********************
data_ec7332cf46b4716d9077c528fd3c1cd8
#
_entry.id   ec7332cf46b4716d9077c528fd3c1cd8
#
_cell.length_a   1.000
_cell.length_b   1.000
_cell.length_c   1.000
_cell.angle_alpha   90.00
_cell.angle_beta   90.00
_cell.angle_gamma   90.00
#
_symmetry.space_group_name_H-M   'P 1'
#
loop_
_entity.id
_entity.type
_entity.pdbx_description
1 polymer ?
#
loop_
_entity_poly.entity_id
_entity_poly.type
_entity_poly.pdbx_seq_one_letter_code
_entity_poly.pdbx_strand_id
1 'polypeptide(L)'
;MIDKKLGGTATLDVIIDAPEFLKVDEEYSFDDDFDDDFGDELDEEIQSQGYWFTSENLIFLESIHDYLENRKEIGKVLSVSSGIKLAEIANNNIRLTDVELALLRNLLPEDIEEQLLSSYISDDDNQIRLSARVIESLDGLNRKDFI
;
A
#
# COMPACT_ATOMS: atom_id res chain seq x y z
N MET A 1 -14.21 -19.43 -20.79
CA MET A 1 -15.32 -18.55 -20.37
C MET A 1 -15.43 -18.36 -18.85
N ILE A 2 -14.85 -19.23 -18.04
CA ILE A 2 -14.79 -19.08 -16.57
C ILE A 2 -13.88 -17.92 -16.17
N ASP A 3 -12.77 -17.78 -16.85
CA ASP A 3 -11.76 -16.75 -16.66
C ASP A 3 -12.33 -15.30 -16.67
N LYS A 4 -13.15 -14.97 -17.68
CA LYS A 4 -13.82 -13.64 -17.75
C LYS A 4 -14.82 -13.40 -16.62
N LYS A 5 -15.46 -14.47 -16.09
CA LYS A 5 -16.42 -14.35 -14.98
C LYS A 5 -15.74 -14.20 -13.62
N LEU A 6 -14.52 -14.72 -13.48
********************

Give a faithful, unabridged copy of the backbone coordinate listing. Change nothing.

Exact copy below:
data_ec7332cf46b4716d9077c528fd3c1cd8
#
_entry.id   ec7332cf46b4716d9077c528fd3c1cd8
#
_cell.length_a   1.000
_cell.length_b   1.000
_cell.length_c   1.000
_cell.angle_alpha   90.00
_cell.angle_beta   90.00
_cell.angle_gamma   90.00
#
_symmetry.space_group_name_H-M   'P 1'
#
loop_
_entity.id
_entity.type
_entity.pdbx_description
1 polymer ?
#
loop_
_entity_poly.entity_id
_entity_poly.type
_entity_poly.pdbx_seq_one_letter_code
_entity_poly.pdbx_strand_id
1 'polypeptide(L)'
;MIDKKLGGTATLDVIIDAPEFLKVDEEYSFDDDFDDDFGDELDEEIQSQGYWFTSENLIFLESIHDYLENRKEIGKVLSVSSGIKLAEIANNNIRLTDVELALLRNLLPEDIEEQLLSSYISDDDNQIRLSARVIESLDGLNRKDFI
;
A
#
# COMPACT_ATOMS: atom_id res chain seq x y z
N MET A 1 -14.21 -19.43 -20.79
CA MET A 1 -15.32 -18.55 -20.37
C MET A 1 -15.43 -18.36 -18.85
N ILE A 2 -14.85 -19.23 -18.04
CA ILE A 2 -14.79 -19.08 -16.57
C ILE A 2 -13.88 -17.92 -16.17
N ASP A 3 -12.77 -17.78 -16.85
CA ASP A 3 -11.76 -16.75 -16.66
C ASP A 3 -12.33 -15.30 -16.67
N LYS A 4 -13.15 -14.97 -17.68
CA LYS A 4 -13.82 -13.64 -17.75
C LYS A 4 -14.82 -13.40 -16.62
N LYS A 5 -15.46 -14.47 -16.09
CA LYS A 5 -16.42 -14.35 -14.98
C LYS A 5 -15.74 -14.20 -13.62
N LEU A 6 -14.52 -14.72 -13.48